Tuscan Storm continues to be best friend and companion and I took on another rescue Pitbull with PETS in October, removed from an environment where she was to be put into Dog Fighting. Dakota has joined Tuscan Storm on my bed and warms my heart and face with puppy licks. I love them both more than I knew possible. All was not happy in the world of Pups though, and I said good-bye to sweet 8yrs old German Shepherd Cea in March and to my ever loyal and beloved 13yrs Honey last week.

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All that said, this post is reading like “a year in the life of …”, yet the point of it is that it was not all lightness, ease and joy as throughout 2012 I have struggled badly with my health and what I have come to call my Head Thing.

Triggered in January when I had a basal cell carcinoma removed from my forehead in Stellenbosch and picked up the mutant bug MRSA which put me quite literally out of action for about 6+ weeks, during which I fought for the ability to stand or sit whilst struggling to find words for basic conversation. Numerous doctors, specialists, blood tests and consultations later, I was put on Epilepsy Meds for the Petit Mal epilepsy for which I had been treated years before; this to regulate my brain as best possible and allow me some semblance of normality and focus.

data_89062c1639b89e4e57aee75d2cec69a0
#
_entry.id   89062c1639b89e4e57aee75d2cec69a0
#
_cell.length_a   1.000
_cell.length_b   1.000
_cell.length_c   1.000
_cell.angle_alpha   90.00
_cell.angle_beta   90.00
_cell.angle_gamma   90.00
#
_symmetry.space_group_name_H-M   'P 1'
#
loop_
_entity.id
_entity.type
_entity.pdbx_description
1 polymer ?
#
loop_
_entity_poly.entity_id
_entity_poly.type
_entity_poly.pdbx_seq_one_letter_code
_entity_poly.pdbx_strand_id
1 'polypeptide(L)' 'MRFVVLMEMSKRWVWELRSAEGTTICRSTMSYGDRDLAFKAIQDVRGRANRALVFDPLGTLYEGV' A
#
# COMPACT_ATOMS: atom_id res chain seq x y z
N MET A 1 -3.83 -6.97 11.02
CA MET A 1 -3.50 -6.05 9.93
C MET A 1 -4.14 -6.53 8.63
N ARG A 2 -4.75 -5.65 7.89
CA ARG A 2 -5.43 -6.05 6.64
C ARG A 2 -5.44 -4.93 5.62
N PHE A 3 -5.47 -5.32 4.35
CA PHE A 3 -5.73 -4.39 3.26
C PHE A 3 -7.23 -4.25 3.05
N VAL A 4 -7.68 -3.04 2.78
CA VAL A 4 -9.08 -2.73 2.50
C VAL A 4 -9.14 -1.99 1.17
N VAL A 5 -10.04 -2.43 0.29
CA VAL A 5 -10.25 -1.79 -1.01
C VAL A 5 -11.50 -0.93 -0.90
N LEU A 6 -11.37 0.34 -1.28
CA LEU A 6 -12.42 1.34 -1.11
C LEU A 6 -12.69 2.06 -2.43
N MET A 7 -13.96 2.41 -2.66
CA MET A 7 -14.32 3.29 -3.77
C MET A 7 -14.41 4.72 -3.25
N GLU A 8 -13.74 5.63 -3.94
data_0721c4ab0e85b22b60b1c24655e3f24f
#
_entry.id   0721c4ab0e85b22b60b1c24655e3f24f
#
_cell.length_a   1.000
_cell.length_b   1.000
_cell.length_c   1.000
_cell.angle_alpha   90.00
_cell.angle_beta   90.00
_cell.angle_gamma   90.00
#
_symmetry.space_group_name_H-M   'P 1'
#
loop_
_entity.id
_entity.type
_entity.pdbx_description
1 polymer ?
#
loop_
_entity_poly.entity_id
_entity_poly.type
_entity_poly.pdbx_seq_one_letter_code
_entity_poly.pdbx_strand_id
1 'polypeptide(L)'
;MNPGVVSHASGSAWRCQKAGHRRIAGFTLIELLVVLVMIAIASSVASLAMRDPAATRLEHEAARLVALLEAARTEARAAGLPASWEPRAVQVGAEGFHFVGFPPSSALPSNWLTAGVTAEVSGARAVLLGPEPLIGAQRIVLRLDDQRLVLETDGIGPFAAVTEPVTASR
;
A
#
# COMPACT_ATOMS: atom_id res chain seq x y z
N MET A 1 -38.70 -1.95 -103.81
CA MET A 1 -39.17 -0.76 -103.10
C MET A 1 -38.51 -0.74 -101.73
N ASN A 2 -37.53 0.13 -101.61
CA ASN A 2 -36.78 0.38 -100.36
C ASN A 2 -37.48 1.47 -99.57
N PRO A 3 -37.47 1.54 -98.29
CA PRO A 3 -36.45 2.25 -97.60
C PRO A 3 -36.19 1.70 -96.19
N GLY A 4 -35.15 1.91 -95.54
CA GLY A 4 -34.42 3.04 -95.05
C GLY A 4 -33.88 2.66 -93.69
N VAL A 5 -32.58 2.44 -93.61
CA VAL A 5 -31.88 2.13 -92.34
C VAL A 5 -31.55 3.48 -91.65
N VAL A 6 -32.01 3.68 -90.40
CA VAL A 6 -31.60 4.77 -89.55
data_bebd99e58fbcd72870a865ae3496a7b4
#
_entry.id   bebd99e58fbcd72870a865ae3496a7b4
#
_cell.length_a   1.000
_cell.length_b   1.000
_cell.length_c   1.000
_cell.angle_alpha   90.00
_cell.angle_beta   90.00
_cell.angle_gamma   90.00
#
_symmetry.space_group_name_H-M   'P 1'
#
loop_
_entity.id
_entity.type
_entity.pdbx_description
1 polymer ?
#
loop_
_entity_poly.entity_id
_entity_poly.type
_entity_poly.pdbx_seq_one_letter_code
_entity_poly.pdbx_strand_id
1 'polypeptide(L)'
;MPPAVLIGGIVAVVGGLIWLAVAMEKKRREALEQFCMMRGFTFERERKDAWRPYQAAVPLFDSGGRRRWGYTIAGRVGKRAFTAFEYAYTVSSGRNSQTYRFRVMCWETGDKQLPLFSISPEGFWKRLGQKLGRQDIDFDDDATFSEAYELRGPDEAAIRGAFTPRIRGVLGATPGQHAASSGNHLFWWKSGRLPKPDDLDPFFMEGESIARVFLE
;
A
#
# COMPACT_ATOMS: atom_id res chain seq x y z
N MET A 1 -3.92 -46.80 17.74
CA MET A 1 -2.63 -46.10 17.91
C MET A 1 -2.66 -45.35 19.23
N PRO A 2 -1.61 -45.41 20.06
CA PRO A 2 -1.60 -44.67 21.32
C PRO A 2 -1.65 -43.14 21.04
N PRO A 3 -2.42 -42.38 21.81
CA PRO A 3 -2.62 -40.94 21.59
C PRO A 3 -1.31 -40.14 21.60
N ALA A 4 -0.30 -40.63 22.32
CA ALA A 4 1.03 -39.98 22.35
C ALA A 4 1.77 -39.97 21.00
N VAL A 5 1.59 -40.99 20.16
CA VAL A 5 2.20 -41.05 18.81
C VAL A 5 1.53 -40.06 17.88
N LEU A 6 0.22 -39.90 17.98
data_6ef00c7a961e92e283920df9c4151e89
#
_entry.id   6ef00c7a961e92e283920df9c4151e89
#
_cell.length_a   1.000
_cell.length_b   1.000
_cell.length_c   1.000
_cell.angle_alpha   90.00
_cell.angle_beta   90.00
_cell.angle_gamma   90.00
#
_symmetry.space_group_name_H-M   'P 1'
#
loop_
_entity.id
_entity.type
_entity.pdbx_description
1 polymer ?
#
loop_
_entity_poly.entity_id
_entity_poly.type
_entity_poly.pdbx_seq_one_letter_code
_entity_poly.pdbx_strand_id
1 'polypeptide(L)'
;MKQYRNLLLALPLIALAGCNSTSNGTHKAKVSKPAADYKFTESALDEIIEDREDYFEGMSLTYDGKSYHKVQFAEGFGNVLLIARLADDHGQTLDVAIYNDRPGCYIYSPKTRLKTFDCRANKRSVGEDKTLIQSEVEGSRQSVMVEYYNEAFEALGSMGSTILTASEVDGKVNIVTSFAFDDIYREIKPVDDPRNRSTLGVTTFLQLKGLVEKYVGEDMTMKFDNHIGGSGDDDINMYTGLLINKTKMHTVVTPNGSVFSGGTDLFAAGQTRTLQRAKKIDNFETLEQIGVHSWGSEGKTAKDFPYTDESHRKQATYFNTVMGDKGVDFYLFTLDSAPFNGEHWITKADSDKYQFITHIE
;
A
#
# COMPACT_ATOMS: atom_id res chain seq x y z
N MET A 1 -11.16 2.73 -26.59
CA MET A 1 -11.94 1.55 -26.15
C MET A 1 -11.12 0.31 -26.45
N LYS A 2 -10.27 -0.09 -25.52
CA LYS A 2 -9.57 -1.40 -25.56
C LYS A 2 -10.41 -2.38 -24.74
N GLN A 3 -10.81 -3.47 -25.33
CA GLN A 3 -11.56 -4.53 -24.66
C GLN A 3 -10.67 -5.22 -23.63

There have been times this year when I felt very well, but there were more times when I didn’t and I knew that “something was not right.” The muddles, the forgetting, the dizziness, the crazy things I do, the heightened emotions, the falling, scuffed knees and breaking of far too many glasses. An inability to concentrate on anything for very long at all. Yet interspersed with this crazy, there have been moments of absolute clarity, sheer determination, inspiration and true focus. The more absorbed I am in the experience, the better I feel.